One of Canada’s most revered pilots was injured when his vintage aircraft was forced to make an emergency landing at Gatineau Executive Airport at about midday Wednesday.

John Aitken, a veteran fighter pilot of the RCAF and former head of the test flight program for the NRC, is in the hospital following the incident.

“As far as we’re being told, he’ll be recovering for a bit but he’ll be at 100 per cent at some point in the future,” said Ottawa businessman and aircraft enthusiast Michael Potter, who owns the crashed plane. Potter said Aitken has a broken rib and a broken nose.

Aitken was piloting the Robert Hampton Gray Goodyear FG-1D Corsair, a craft which saw action in the Second World War and the Korean War. Aitken was in the air for about a 30-minute flight as he had planned to do, but some unknown circumstance caused the plane to go off the runway during landing, Potter said.

The fire department happened to be on scene for training at the time of the crash, and Potter said firefighters were “magnificent” in rushing to Aitken’s aid.

Potter said that he didn’t know the exact nature of the damage to the plane, because at the time of writing a few hours after the incident, protocol deems it too dangerous to approach the downed craft.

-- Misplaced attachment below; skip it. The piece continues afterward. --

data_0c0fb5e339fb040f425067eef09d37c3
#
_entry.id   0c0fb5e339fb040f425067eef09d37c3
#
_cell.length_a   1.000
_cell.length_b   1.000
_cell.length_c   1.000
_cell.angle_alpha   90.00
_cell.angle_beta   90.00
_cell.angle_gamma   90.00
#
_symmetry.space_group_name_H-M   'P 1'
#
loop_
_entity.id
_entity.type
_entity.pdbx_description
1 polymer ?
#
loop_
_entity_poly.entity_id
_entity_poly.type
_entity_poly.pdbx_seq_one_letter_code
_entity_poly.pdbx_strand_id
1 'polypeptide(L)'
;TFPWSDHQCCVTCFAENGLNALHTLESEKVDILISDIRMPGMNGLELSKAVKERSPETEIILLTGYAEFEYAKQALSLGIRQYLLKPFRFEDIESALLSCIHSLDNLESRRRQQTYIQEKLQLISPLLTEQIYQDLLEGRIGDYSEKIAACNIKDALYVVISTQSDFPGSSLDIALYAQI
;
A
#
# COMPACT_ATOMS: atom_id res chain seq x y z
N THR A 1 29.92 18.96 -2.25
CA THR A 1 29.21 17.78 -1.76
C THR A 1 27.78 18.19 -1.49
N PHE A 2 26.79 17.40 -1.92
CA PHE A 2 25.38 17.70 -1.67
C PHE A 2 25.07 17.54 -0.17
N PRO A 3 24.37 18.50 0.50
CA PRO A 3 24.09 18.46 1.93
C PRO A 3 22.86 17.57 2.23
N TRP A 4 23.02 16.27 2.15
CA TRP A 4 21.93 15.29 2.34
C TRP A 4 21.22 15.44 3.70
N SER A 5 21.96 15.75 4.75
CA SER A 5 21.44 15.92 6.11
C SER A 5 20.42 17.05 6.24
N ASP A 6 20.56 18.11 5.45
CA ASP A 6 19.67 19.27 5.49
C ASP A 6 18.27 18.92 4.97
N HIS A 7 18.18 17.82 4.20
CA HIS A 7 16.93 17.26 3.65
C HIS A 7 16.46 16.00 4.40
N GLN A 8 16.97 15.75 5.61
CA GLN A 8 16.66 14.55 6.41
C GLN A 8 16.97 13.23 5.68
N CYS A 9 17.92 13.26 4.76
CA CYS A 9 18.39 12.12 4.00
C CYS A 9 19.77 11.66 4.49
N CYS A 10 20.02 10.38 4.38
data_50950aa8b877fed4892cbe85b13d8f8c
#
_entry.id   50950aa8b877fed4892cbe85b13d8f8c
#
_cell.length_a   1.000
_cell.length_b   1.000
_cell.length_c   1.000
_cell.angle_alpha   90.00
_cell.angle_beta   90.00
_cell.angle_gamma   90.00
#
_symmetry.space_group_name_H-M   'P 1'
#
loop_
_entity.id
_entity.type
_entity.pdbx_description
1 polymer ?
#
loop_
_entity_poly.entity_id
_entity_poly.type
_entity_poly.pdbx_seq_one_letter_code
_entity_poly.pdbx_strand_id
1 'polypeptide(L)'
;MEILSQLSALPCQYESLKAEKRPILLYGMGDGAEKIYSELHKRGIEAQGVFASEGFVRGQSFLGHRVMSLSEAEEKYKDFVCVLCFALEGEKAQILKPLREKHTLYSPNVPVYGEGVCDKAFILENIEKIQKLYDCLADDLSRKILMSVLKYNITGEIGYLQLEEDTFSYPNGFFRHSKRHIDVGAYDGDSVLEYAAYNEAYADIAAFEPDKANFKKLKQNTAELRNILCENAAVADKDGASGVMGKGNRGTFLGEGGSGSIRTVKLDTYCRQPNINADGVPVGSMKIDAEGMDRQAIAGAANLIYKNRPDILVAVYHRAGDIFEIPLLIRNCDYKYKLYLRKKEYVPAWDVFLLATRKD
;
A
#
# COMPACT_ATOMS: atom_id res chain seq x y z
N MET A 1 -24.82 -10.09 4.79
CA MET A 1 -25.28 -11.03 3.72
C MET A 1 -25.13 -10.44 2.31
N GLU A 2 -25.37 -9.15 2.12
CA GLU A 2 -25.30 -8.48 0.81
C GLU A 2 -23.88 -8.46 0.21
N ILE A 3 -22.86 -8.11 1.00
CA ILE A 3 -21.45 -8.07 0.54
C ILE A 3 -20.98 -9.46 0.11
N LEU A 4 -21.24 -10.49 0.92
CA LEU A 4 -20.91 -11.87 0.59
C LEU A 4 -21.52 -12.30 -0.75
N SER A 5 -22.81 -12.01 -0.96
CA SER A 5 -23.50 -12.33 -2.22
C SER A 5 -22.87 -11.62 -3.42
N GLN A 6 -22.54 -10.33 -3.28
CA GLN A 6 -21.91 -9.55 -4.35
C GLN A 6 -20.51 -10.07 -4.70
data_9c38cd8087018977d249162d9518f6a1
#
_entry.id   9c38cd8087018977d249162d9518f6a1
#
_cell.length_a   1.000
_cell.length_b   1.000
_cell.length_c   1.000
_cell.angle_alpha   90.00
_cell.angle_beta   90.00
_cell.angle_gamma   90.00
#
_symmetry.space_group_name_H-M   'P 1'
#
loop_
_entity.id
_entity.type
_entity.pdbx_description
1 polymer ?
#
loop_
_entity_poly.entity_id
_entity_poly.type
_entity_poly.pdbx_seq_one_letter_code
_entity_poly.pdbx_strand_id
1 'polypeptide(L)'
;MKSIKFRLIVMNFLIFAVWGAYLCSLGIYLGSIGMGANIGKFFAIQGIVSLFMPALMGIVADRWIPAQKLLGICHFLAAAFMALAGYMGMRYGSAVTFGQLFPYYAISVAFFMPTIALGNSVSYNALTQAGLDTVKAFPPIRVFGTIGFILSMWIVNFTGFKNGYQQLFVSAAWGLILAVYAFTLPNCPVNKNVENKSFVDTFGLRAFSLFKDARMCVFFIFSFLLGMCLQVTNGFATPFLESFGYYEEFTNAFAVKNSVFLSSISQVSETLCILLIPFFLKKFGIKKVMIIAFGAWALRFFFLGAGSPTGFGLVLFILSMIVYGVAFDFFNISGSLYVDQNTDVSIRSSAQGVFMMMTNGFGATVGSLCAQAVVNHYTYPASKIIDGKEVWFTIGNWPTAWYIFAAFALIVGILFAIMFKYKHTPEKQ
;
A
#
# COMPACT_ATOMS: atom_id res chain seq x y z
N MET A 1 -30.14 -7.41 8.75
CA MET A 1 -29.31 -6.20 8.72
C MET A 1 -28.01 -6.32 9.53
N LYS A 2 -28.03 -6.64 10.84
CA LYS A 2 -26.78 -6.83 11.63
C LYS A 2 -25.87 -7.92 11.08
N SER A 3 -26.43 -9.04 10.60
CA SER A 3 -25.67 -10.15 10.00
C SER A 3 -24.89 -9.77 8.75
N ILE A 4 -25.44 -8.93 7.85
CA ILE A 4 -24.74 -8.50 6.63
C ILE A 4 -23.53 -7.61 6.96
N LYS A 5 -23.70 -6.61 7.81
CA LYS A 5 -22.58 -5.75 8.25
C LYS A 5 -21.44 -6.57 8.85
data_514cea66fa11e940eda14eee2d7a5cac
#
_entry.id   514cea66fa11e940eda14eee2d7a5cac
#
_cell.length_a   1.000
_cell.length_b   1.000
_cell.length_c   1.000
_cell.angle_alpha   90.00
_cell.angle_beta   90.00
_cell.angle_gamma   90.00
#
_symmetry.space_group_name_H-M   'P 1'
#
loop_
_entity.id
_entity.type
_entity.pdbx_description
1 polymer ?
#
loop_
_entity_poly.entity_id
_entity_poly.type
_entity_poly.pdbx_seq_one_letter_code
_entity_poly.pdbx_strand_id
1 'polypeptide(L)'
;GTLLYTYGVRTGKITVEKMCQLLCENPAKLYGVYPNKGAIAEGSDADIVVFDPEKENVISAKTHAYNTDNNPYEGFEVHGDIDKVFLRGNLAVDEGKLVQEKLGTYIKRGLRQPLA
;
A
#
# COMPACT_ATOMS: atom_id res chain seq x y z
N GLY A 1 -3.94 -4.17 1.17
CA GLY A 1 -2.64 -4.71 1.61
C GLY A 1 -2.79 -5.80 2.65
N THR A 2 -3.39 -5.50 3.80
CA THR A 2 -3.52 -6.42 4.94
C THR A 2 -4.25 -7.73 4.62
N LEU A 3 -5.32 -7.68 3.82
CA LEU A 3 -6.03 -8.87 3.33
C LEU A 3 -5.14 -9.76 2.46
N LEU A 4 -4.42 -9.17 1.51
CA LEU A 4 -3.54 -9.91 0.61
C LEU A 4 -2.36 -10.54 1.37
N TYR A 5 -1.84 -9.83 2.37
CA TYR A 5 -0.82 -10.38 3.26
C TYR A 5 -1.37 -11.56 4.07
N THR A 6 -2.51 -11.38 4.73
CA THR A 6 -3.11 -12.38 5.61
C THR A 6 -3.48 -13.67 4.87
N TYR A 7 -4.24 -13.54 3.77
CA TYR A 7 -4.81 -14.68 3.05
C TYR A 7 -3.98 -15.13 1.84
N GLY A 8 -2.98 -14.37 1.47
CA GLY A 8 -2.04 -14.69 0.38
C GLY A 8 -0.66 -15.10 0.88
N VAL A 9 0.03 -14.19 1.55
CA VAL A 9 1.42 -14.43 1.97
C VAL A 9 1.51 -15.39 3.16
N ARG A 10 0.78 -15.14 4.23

Paul Tremblay, the chief mechanic at Vintage Wings of Canada, the historical society that keeps and showcases a number of former warplanes at the airport, said he’s sure that “we’ll definitely be able to get it going again.”

But the damage is enough to keep the plane from attending the Thunder over Michigan air show in August, which had 10 of the extremely rare Corsairs lined up to attend.

“It’s going to be the biggest gathering of Corsairs in years,” said Tremblay. “Maybe next year.”

Aitken, who flew CF-18s with the RCAF, is a holder of the McKee Trophy, which is awarded for outstanding achievement in aviation. “He’s one of the most acclaimed pilots in Canada today,” Potter said.

“He should end up in the Aviation Hall of Fame. That’s what kind of an aviator he is,” Tremblay said.

With files from Norm Provencher.